For many, the start of fall signifies great change. Cooler temperatures drape over the valleys while warm hues of gold and yellow mottle the forested edges of highways. On Northern Vancouver Island, not only is this one of the prettiest times of the year to explore, but it's also when wildlife becomes the most active. Bears start filling their bellies for the winter ahead, while whales and seals ontake advantage of the abundance of on salmon as they return to their home streams. All the while eagles and ravens circle above, hoping to get in on the action.
While many of the summer travellers head home to settle back into their routines, it's a prime opportunity for those who can get away to experience the beauty of the region and the plentiful wildlife experiences to be had.
Here are some of the best ways to experience these wildlife adventures for yourself!
Bears can be seen alongside roadways or rivers, but the best way to almost guarantee a sighting is to opt for a bear viewing tour with a professional guide. While a few grizzlies have been spotted in the Vancouver Island North region, their primary habitat is found on the mainland and accessible by boat. Because of the time spent on the water to get to the remote rivers where the bears feed, it's common to also encounter many types of marine life, including whales and sea lions.
Like bears, it's not uncommon to see a whale when visiting the North Island, especially if you're staying in an oceanfront accommodation. That said, the best way to truly see whales is out on the water with a professional naturalist. A whale watching tour is so much more than just an opportunity to view whales! You'll also learn about the area's natural history, whale behaviour, and of course, witness whales from a safe distance.
On the North Island, the Quatse and Marbel Rivers are the places to be during the salmon spawning season, which runs from August to November in the fall.
Eagles can be seen all year-round throughout the North Island, but especially in September and October when the salmon are spawning. Major rivers, like the Quatse and Cluxewe, are ripe with opportunities to see bald eagles a little more closely in their natural habitat.
Nature Trails and Parks
Use the Vancouver Island North Trail Guide to see a full list of recreation sites, trails, and parks in and around the North Island region! The guide is available on the website, or as an app to take with you on the trails. (download while you have a wifi connection or are in cell range to have the app available once you no longer have service on your mobile device).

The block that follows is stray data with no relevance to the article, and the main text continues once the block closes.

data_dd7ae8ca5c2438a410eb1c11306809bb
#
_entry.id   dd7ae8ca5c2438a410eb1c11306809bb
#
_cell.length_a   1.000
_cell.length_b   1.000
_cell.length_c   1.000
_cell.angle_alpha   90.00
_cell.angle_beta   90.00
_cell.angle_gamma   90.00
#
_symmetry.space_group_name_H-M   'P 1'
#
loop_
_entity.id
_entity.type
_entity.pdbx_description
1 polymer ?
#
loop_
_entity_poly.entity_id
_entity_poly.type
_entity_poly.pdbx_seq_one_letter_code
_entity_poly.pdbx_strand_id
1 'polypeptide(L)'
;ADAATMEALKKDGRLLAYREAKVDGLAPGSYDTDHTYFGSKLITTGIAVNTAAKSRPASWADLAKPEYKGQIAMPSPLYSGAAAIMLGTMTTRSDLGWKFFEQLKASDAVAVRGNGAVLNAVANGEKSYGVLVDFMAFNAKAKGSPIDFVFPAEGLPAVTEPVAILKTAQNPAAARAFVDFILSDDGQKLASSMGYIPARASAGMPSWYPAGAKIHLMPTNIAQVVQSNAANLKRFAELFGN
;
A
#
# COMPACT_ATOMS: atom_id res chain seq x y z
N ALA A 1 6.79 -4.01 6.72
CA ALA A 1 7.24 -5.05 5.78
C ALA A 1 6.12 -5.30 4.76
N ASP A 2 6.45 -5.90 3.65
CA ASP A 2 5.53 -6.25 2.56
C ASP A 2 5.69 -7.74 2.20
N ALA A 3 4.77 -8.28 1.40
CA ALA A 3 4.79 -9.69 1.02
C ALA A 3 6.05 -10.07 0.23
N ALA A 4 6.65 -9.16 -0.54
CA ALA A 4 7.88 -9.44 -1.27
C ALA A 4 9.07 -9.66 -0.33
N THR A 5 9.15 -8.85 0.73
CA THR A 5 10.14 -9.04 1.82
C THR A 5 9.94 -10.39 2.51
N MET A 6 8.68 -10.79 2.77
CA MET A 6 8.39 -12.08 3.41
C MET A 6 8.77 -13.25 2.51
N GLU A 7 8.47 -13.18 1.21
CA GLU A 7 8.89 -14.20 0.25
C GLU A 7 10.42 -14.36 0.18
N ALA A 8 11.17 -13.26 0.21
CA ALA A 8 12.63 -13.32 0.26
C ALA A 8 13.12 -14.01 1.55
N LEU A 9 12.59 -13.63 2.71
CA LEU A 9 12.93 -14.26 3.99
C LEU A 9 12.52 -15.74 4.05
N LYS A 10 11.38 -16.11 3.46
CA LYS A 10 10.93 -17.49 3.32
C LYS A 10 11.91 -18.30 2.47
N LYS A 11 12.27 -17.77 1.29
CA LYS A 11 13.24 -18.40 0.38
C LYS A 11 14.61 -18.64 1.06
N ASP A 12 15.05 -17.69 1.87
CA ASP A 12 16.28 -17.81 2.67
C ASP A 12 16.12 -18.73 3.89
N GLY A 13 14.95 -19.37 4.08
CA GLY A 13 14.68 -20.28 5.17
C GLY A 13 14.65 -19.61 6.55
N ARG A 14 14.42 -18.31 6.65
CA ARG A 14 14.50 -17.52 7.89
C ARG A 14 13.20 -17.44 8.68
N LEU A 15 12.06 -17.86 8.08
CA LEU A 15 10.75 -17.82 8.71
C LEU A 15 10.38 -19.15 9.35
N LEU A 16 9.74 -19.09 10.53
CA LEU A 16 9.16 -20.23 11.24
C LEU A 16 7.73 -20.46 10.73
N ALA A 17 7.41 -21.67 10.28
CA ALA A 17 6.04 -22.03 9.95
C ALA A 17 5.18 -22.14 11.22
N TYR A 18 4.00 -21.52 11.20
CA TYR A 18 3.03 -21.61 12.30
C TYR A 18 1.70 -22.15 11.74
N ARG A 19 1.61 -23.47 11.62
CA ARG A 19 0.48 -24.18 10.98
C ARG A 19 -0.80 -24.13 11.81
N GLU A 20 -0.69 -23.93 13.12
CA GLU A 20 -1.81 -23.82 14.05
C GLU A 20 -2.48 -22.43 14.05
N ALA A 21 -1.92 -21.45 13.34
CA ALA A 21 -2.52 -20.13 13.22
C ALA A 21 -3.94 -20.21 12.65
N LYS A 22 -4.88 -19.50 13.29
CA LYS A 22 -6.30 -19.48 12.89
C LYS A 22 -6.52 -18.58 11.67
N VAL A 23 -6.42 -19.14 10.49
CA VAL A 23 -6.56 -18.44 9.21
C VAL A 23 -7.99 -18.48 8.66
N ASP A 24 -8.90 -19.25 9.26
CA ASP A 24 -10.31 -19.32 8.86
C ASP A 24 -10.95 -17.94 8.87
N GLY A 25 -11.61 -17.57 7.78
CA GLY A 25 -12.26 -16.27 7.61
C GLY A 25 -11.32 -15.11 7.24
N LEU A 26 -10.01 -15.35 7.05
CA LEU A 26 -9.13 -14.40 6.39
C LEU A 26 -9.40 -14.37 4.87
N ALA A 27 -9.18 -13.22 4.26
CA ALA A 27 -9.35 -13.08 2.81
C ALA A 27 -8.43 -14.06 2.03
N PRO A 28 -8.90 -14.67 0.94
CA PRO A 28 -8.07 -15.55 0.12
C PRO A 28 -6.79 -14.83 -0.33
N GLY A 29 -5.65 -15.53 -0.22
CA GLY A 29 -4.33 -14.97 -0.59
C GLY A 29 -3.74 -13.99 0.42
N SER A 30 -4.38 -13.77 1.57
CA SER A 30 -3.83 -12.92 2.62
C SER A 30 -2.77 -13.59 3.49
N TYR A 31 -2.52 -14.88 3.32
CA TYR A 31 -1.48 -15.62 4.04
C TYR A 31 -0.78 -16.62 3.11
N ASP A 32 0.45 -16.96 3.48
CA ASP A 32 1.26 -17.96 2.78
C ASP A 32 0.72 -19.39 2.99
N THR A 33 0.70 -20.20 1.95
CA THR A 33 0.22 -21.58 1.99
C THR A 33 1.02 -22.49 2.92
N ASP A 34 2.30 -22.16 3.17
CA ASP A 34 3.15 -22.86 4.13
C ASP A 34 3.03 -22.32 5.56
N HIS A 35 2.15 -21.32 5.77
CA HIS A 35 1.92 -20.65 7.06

Quatse River in Port Hardy
While the Quatse Salmon Stewardship Centre is a great educational destination, it's currently closed for the 2020 season. Visitors to the area can still visit the river for a self-guided salmon run experience by using the Quatse Loop Trail or Quatse Estuary Trail. Just be mindful that bears can be present, so inform yourself of how to be bear aware before heading outdoors.
Schoolhouse Creek Trail in Port McNeill
The Schoolhouse Creek trail is a nice and easy 1.5 km trail along a protected salmon spawning habitat running right through town.
Marble River Trail near Port Alice
Just north of Port Alice, visitors can use the Marble River Trail to access views of the fish ladder at Bear Falls or the Emerald Pools. The trail is roughly 4.5 kilometres in length, out and back.
Beaches, Trails, & Sea Walks
Sometimes, if you're lucky, you'll be able to see whales coming up for air as they pass by beaches. Some of the most opportune beaches and trails include:
The best way to see wildlife is to experience it outside! So be sure to wear warm, closed-toe footwear and bring a backpack to store extra layers. The weather changes frequently during the fall, so it's best to be prepared for anything.
Pack In Pack Out
Bring all garbage home with you! Please don't leave anything behind that would attract or appease wildlife.
Don't Feed Wildlife
Although it can be tempting, please avoid feeding any wildlife.
Pack The Essentials
Many of the self-guided experiences listed above are small, easy walks, but it's always a good idea to bring water, a whistle, a small first aid kit, and some snacks, just in case.
Visit AdventuresSmart.ca for more information about how to be prepared for your next adventure, big or small.